LONDON/DUBLIN (Reuters) - “It was a good day,” said the man who bought Ireland’s first derelict ‘ghost estate’ at auction since the country suffered Europe’s heaviest property crash.
The Northern Ireland developer, who wanted to remain anonymous, paid 122,500 euros (99,500 pounds) for three unfinished houses and a four-acre plot of land in County Cavan in the north of the country on Thursday, telling Reuters he believes the market has hit the bottom.
He is not alone.
The Irish housing market is feeling the first twinges of recovery since the credit crisis slammed prices 50 percent lower and stopped more than 600 developments in their tracks.
In popular areas of the capital Dublin, demand is being fuelled by first-time buyers and families who delayed trading up during the price plunge and now believe values have stopped falling.
Companies like Google (GOOG.O) and Bank of New York Mellon are hiring in Dublin, adding more demand. In the meantime, supply has been strangled by a five-year construction freeze.
Buyers are now seeing pockets of recovery in a market previously dismissed as synonymous with the property binge that triggered the global credit crisis.
American Jenette DelMonaco, who works for Apple (AAPL.O), was also among 2,000 people that squeezed into the ballroom at Dublin’s Shelbourne hotel on Thursday, looking to buy one or more of the 98 properties being auctioned by Allsop that raised 12.9 million euros.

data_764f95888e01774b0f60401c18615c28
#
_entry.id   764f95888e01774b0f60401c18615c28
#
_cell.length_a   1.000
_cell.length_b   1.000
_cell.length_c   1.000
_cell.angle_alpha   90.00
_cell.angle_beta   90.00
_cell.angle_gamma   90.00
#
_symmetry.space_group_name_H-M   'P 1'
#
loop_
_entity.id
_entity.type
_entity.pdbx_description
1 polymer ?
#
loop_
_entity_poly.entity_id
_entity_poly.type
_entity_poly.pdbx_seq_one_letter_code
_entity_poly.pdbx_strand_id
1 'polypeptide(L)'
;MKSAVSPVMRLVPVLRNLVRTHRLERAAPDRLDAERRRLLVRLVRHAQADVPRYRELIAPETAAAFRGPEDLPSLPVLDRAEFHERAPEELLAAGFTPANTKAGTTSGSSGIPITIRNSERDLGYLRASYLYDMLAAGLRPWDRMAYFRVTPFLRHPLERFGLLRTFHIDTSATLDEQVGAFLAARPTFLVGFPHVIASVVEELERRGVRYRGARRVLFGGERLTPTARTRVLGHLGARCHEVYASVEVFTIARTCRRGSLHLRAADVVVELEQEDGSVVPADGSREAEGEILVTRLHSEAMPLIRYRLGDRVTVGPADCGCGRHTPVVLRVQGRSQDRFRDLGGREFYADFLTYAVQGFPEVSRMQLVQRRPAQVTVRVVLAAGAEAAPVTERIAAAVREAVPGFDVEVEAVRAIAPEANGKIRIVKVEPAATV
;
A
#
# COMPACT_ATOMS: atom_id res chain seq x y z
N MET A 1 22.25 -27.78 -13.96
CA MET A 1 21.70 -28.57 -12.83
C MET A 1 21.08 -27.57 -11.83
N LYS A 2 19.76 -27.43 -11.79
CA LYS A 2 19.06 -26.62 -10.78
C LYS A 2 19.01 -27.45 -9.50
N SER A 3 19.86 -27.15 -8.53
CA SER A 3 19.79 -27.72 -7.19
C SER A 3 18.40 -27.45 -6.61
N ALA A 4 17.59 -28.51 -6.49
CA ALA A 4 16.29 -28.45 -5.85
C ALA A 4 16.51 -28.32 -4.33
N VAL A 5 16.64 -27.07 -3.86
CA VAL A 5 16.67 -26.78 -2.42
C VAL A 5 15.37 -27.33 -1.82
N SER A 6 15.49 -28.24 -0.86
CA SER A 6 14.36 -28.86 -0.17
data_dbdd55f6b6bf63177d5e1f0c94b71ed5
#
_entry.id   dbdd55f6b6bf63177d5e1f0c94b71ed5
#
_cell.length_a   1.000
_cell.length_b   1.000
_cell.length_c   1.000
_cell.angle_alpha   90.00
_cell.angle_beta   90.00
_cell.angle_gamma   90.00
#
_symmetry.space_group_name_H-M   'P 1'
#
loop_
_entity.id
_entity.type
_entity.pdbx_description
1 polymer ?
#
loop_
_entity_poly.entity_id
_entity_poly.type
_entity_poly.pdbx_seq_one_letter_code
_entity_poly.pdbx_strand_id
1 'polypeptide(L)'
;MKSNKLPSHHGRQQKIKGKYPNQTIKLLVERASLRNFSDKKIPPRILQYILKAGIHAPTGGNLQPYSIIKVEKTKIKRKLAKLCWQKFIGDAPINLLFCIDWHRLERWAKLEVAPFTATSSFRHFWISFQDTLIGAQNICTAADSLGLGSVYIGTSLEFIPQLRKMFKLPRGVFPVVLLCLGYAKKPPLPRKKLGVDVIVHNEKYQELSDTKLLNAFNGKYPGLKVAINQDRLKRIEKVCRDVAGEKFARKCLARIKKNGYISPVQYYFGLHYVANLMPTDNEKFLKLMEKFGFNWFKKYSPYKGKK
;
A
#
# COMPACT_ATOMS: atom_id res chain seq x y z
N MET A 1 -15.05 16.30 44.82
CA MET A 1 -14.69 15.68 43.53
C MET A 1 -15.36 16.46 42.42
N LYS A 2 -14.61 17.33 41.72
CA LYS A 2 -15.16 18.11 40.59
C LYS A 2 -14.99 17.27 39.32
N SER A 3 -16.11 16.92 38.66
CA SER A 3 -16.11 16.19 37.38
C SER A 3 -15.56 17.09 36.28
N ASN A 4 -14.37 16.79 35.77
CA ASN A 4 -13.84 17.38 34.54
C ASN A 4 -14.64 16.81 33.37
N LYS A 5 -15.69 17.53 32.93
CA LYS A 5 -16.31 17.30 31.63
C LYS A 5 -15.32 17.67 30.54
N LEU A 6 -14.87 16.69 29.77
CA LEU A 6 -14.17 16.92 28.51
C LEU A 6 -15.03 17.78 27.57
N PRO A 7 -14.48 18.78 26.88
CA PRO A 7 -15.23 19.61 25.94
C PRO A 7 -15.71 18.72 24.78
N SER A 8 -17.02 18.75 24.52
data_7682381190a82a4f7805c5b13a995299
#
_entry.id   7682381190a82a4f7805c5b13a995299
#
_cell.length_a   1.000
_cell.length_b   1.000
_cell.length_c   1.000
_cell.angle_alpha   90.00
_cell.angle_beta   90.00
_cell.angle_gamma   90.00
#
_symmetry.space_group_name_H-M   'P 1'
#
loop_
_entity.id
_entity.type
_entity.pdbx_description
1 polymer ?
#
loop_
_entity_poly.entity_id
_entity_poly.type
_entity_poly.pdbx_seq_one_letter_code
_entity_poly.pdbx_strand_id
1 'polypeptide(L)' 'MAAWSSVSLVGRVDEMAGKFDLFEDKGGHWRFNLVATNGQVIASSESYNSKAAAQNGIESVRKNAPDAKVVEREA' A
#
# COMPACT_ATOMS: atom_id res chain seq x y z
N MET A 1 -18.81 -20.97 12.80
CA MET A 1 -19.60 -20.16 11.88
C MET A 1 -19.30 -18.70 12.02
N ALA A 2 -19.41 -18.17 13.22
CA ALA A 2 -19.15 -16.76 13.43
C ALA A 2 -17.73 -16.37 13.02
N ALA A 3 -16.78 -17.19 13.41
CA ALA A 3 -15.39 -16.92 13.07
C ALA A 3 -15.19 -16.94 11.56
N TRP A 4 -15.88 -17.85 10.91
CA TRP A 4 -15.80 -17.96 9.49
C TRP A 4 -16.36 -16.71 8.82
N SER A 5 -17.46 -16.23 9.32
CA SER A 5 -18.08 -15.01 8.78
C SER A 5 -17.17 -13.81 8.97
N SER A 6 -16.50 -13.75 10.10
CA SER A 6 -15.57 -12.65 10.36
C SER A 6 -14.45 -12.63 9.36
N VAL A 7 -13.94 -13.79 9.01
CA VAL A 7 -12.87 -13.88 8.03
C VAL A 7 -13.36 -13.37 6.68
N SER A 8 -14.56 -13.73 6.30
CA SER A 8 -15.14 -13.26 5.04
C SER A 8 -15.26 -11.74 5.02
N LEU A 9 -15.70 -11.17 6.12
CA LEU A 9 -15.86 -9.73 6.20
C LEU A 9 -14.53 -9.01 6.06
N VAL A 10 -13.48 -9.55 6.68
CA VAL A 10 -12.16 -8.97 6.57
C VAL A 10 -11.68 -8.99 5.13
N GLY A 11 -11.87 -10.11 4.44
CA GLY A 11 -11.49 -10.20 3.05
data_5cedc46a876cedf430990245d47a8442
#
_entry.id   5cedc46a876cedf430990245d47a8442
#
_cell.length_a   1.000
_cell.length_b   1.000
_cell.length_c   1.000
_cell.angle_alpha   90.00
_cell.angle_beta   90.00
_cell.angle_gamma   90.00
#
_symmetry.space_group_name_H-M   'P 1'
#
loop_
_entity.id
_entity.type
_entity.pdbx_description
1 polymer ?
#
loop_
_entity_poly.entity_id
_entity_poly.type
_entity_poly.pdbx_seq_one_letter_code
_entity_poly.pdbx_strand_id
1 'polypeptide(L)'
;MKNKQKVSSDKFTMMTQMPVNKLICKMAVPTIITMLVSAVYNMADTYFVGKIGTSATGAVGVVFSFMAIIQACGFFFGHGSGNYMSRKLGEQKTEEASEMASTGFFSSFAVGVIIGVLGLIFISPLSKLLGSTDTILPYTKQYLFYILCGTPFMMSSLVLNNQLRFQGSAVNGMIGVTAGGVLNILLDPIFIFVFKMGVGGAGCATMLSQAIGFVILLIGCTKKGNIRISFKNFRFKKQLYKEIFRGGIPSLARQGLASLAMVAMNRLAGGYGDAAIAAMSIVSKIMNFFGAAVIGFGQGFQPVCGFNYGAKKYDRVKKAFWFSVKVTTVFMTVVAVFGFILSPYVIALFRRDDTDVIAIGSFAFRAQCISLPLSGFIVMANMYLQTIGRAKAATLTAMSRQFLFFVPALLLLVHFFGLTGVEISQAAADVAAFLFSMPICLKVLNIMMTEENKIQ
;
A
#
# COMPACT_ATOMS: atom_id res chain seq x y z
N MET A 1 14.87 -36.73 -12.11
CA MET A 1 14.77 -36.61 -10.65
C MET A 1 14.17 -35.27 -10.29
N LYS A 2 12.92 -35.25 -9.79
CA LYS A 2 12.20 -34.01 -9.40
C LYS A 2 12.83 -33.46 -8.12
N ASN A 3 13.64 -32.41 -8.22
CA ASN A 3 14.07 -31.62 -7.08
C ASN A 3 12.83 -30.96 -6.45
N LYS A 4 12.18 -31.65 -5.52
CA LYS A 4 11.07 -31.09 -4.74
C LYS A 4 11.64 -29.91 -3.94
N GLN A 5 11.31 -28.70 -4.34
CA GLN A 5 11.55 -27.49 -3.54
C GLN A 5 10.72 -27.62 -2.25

Fed up renting a draughty, single-glazed cottage in Ireland’s second city of Cork, she paid 104,000 euros for a three-bedroom light-blue painted house set in the hillside 30 minutes from the city centre. Its pre-crash price was 400,000 euros.
“I’ve been on the fence about buying for a year and a half. My financial advisor kept saying ‘just wait, just wait ... it’s going to keep going down’,” she told Reuters. “I do think the market has hit bottom.”
Chris Bell, head of Europe at property agent Knight Frank, agrees and said this summer could be “a tipping point for buyers coming back to the market”.
The company handles deals worth more than 500,000 euros and the number of transactions has doubled in the last six months versus the same period in the previous year.
Economic data also suggest a market on the turn. Irish house prices were unchanged in March compared to February, only the second time prices have not fallen month-on-month for over four years, and boosted by a 0.7 percent increase in Dublin.
Farmers and other landowners got rich in Ireland’s decade-long real estate boom before 2007, selling land to both professional and amateur developers keen to cash in by building houses, offices and shops in what appeared to be a one-way bet on rising prices.
When the bubble burst, the Irish government was forced to take an 85 billion euro bailout and set up the National Asset Management Agency to acquire bad loans the country’s banks had provided to fund the spree.
“There is a lot of empty stock in Ireland but it’s all in the wrong place,” Bell said, pointing to popular areas of Dublin, Cork and Galway as in particularly high demand.
Ireland’s biggest estate agent Sherry Fitzgerald has registered 2,000 new buyers this year, a 28 percent increase on last year, according to head of residential Michael Grehan.